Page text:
Over the past few years, some of the most inspired food in New York has emerged from the most unlikely locales—an old diner on a highway overpass in Long Island City (M. Wells), a repurposed garage out in Bushwick (Roberta’s). Isa, in Williamsburg, is the latest addition to this group, pushing the mash-up of high-concept cooking and a down-market setting to scruffy new extremes.
The log-cabin-like restaurant features firewood stacked high against one wall, feeding an oven that heats the dining room and another that bakes bread, roasts meat and singes Greenmarket produce. Smoky aromas of campfire cooking engulf you as you walk through the door, eyes adjusting to a candlelit space filled with handmade wood furniture. The setting screams of a simple, back-to-basics ethos. But the food here tells another story, with flavors teased out using cutting-edge cooking techniques and plating straight from the pages of a coffee-table cookbook.
This is one of the year’s most unusual restaurants, a hot spot with some of the most creative high-end food in any borough. The menu, which changes nightly, needs some explaining, which the warm host here offers over and over as new diners come in. A single photocopied sheet lists dishes with some oddball ingredients—dried scallop, flax soil, trumpet powder, smoked yolk—available à la carte or in a $50 three-course prix fixe.
There’s confusion among the hipster hordes, drawn to the place not by its chef but its impresario owner—scene-maker Taavo Somer of Freemans and Peels (also the designer of the restaurant). But with food this ambitious, Isa is really a showcase for the guys in the kitchen. Their leader, Ignacio Mattos, seems to have emerged from the ether—although he didn’t, of course, having cooked Italian at Il Buco and Argentine before that, as understudy to Francis Mallmann, Buenos Aires’ most famous celebrity chef. Mattos is part of the scenery here, directing traffic behind a big marble counter in his open kitchen.
The cooking at Isa is entirely free-form—culinary improv tied to no particular time or place. The food is wild and whimsical but homey, too—modern primitive is the term Mattos has come up with—gorgeous, strange, hard to predict. The menu evolves nightly, ingredients from a Wednesday dish showing up elsewhere on Thursday.
The actual printed menus have wacky names accompanied by eccentric collages—Somer does the design work daily. Dinner might begin, as it did on the recent “Off the Grid” prix fixe, with your choice of beet salad or steak tartare. Sounds simple enough, until you consider the beets here are white discs shingled with sweet apple, dolloped with trout roe, smeared with savory yogurt and showered in sorrel. Or that the tartare looks like planets in orbit, with its perfect circles of red, black and white—of hand-cut beef, nutty toasted flaxseeds and crème fraîche, with shaved sunchoke dust on the plate. These are delicious, earthy starters, bizarre and striking. The presentations are more naturalistic elsewhere, in an à la carte salad of supple poached and roasted pig’s ear and cool pickled chanterelles, scattered like twigs under a thicket of wild arugula.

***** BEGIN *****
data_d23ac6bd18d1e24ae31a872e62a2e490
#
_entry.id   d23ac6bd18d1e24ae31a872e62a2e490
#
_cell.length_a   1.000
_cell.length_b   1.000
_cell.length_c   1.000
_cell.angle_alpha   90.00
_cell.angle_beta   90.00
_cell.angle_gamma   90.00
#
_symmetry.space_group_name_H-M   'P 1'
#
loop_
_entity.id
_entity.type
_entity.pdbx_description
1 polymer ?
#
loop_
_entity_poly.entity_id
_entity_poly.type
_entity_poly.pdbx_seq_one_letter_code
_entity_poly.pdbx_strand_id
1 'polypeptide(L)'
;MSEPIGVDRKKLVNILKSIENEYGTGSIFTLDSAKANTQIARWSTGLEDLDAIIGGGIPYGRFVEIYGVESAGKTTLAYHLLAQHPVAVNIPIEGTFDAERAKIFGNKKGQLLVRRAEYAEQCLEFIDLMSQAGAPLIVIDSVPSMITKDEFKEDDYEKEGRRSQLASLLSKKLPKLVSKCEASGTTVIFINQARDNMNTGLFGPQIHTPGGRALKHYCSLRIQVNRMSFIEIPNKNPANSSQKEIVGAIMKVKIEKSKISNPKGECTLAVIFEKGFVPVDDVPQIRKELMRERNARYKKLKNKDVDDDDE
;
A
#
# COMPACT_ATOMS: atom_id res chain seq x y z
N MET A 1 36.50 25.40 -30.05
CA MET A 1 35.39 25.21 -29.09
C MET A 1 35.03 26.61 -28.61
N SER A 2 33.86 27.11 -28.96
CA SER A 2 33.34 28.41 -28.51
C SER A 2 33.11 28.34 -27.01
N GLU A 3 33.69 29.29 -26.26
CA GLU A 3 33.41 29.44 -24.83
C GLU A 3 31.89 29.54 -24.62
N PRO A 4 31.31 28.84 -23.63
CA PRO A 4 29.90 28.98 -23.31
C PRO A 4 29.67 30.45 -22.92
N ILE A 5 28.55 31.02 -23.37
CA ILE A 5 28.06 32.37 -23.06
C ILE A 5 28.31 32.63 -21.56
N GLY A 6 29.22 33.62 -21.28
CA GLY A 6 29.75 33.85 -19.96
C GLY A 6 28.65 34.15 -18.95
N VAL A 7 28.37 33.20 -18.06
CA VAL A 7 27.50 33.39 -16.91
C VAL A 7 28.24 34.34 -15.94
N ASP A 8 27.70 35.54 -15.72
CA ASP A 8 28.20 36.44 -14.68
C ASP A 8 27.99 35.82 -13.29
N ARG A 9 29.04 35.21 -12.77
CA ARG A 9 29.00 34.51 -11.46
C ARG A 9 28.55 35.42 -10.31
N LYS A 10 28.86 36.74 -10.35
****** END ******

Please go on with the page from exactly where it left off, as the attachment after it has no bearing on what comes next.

Another night, on the “Space Dad” prix fixe, there was an entrée of beautiful bloody rib-eye batons, cooked in a water bath “ghetto sous vide,” with haute cuisine smooth cauliflower puree, a piped button of bone marrow butter, chanterelles, bread sauce and black trumpet mushrooms turned to powder in the restaurant’s dehydrator. Are we really in Brooklyn? The silkiest cod, the other choice of main course that night, came with pebble potatoes, fennel fronds, pearl onions charred in the fire and a creamy pil-pil, a warm aioli of sorts emulsified with cod drippings. If you didn’t know better, you’d think a top chef from the Basque country had been making a cameo.
Pam Yung, the pastry chef (Tailor, Room 4 Dessert), is on the same shock-and-awe wavelength, plying sweet and savory flavors in offbeat combinations that work remarkably well. On a recent menu, that meant sunchoke mousse with shaved chestnuts and bittersweet coffee soil, and lemon meringue peaks layered over crunchy nibs of seaweed and black sesame seeds.
We’re on the frontier of fine dining, where groundbreaking food and a cool casual space seem a natural fit. Isa, though already impressive, is never stagnant, taking new risks every night. And that makes it one of the year’s most exciting new places to eat.—Jay Cheshes
Eat this: Both the à la carte and prix-fixe menus change daily. Go for the food that sounds strangest, or anything cooked in the wood-fired oven.
Drink this: The beer, wine and cocktails are just as quirky as everything else. Try the Cocchi Americano and gin—a white Negroni of sorts—garnished with crunchy juniper berries. A combo of bourbon, vinegar, fresh ginger and bee pollen is also strange and delicious (both $12). The small selection of bottled brews includes funky ginger-spiced Vuuve from Belgium ($12). Even the wines aren’t run-of-the-mill. Go for the Yo No Puedo Mas, a spicy red-fruit bomb from Languedoc ($11).
Sit here: The better-lit room facing the kitchen is a fine choice if you like to keep an eye on your food as it’s made. The bar room next door is more buzzy, the place to be if you’re here for the scene as much as the food.
Conversation piece: Isa, whose name means “father” in Taavo Somer’s native Estonian, is a true labor of love, in the works since late 2009. Nearly every part of the restaurant—from the wood furniture to the space-age lighting to the psychedelic bathroom and the kitchen counter—was hand-built by Somer and a team made up mostly of punk-rocker friends. Even the clay coffee cups here were handmade by a pal.